Migos: Culture II

Migos: Culture II

Culture II is a classic example of expending art for profit.

Migos: Culture II

3 / 5

One thing about Migos’ Culture II: it’s long. 106 minutes, to be exact. To use a Beatles comparison, as is so often done with this group that’s roughly the length of George Harrison’s All Things Must Pass. But while that album aimed for operatic sweep and earned every minute of its runtime even as it devolved into jamming in its final stretch, Migos’ latest is really just Culture but twice as long. There’s no artistic reason for that length but there is a financial one: the new laws governing “album-equivalent units” stipulate that 1,500 streams of any given song equal one album sale—so the more songs on your album, the higher it charts.

The last album worked because it took no prisoners and had the good fortune to become a big hit just as pop culture cycled back around to Migos. But Culture II is a classic example of expending art for profit. Its runtime is a steel trap around its best songs, and the album taunts us with a wealth of music that is all but inaccessible to anyone not willing to spend the better part of an afternoon wading through it.

Take any 12 songs at random and you’ll have an album as good, if not better, than Culture. For its first half, Culture II barrels forward relentlessly, one great song after another. But after the posse cut “White Sand,” which crams six rappers into a dizzying three-and-a-half-minute song, the album starts to lose steam. It’s a plus that the music’s pleasant in the background, because by the one-hour mark it all becomes ambient noise, and when lead single “MotorSport” finally shows up, you’d be forgiven for not realizing what you were listening to until you hear the Cardi B verse.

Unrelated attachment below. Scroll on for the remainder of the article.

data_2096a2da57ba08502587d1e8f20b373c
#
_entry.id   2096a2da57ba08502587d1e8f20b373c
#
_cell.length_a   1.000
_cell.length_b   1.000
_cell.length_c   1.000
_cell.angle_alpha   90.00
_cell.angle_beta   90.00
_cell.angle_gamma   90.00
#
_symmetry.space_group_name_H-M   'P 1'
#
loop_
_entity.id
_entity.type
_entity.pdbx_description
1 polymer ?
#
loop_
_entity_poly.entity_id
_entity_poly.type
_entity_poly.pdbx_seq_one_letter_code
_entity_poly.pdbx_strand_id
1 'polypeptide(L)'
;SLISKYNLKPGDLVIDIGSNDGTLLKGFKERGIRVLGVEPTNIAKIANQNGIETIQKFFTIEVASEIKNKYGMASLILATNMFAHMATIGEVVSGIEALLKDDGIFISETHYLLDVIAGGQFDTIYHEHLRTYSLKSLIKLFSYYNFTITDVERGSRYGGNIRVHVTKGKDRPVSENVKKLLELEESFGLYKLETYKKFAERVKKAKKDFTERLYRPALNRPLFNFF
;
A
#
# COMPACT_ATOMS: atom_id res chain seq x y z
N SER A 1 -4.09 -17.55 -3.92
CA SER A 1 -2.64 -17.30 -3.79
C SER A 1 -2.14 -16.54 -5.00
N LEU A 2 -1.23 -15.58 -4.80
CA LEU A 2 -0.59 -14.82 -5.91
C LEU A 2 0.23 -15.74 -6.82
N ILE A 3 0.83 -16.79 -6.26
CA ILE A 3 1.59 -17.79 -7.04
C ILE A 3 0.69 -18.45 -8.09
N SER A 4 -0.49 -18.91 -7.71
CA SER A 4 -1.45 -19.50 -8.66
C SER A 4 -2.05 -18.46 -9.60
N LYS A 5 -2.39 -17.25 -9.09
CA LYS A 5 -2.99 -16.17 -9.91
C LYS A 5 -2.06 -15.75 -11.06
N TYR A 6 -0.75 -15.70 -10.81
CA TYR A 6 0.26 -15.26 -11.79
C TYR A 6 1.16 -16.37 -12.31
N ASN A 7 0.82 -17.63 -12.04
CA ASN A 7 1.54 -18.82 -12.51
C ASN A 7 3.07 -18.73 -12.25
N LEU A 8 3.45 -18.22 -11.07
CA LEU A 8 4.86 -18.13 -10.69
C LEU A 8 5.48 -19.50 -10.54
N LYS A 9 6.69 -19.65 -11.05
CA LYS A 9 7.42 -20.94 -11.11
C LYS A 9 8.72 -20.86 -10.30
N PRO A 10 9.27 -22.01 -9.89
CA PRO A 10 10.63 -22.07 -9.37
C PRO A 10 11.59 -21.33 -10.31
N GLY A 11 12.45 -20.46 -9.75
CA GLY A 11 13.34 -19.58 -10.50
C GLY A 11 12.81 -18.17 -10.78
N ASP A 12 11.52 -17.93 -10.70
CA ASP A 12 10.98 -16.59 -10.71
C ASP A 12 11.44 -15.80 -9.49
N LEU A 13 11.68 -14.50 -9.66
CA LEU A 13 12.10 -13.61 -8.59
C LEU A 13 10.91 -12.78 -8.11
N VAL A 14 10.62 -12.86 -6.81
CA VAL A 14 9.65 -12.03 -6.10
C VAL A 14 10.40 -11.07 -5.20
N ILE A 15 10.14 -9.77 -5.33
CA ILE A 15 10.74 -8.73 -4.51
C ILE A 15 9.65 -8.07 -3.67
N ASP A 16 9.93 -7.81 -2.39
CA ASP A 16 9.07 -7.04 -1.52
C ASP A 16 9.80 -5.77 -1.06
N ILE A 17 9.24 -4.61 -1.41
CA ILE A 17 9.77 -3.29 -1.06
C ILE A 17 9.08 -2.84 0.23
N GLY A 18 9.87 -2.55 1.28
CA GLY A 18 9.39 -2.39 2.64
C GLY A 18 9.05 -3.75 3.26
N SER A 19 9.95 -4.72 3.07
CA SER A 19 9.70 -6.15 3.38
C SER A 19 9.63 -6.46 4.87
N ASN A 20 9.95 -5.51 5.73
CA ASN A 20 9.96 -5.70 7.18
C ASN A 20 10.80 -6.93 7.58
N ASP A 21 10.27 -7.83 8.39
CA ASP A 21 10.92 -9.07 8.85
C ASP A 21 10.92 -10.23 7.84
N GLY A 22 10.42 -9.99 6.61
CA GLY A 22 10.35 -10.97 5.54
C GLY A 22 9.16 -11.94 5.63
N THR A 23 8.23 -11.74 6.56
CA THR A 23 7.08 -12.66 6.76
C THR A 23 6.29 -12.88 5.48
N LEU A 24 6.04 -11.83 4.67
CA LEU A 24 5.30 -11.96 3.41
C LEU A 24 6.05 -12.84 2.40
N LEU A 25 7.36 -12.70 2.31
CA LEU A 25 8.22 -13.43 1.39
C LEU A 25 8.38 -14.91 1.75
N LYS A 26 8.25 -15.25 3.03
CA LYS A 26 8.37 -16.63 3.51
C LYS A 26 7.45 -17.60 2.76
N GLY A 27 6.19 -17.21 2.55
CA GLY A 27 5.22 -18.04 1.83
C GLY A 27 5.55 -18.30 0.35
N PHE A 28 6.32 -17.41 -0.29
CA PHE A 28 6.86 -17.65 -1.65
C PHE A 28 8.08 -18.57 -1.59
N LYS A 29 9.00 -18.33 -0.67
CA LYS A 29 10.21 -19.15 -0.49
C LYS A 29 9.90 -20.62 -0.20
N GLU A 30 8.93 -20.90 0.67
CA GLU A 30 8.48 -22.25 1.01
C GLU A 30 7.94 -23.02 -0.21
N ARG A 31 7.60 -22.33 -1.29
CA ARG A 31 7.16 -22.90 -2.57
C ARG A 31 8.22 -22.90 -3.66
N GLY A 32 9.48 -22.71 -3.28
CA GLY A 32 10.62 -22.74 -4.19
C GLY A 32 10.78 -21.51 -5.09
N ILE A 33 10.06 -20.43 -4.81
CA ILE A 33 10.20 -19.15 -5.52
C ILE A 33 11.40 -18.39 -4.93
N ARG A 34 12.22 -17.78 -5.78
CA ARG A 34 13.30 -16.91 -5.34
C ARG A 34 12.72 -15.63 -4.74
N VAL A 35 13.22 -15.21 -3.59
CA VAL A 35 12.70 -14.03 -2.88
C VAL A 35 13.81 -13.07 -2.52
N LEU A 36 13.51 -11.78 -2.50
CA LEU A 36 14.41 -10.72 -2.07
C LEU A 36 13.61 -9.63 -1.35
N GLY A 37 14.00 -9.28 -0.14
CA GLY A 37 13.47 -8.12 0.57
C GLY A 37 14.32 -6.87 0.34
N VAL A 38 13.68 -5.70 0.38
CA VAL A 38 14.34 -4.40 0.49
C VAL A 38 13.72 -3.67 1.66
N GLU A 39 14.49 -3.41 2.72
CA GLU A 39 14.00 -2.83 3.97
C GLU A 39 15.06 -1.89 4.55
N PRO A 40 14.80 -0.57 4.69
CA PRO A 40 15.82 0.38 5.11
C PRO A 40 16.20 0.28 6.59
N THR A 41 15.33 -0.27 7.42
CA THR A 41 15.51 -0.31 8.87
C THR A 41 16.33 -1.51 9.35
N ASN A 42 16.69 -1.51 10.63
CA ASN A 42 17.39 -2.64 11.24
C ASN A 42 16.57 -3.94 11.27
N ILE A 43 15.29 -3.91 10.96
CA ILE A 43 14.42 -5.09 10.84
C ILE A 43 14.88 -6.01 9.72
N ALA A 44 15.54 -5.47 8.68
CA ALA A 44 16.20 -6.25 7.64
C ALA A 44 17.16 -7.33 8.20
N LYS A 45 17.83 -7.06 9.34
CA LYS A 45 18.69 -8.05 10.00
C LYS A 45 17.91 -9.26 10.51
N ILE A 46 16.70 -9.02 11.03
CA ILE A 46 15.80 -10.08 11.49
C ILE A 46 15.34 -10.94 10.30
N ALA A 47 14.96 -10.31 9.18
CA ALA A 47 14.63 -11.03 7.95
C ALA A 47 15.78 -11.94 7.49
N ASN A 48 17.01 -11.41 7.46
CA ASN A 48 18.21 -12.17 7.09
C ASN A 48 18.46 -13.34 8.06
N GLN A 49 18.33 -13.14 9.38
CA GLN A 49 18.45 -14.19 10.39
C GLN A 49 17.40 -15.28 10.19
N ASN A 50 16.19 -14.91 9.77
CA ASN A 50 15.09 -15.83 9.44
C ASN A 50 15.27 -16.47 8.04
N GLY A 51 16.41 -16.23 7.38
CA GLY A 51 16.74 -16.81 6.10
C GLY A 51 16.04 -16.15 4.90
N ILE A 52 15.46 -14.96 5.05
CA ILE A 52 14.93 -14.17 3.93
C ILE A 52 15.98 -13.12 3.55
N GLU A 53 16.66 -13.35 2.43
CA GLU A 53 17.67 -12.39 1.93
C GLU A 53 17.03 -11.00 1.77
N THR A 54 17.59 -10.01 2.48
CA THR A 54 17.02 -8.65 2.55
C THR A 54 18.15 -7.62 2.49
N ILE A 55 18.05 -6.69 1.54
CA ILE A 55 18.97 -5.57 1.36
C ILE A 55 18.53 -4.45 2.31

There are only two bad songs on the whole thing: the plodding “Open It Up,” which evokes the similarly leaden “Deadz” from the previous album, and the outro “Culture National Anthem,” where the Migos sound exhausted. By comparison, there are great songs galore. “Stir-Fry” is the group’s best concession yet to pop. The Cassius Jay-produced “Made Men” is practically an Isaac Hayes song. “White Sand” is one of the best posse cuts in ages. By all definitions of the word, this is an uncommonly consistent album. It really is the package that’s the problem.

Culture II really isn’t worth listening to more than once in full. Here’s the thing, though: the runtime really isn’t that unbearable. It feels shorter than either of Drake’s last two albums. This is a 106-minute album that feels like 77 minutes. But who wouldn’t rather have a 50-minute one that feels like 30 minutes? The Beatles’ last quote on record was “I hope we passed the audition.” Migos have certainly passed the audition. But their latest also brings to mind the final words of the Sex Pistols: “Ever get the feeling you’ve just been cheated?”

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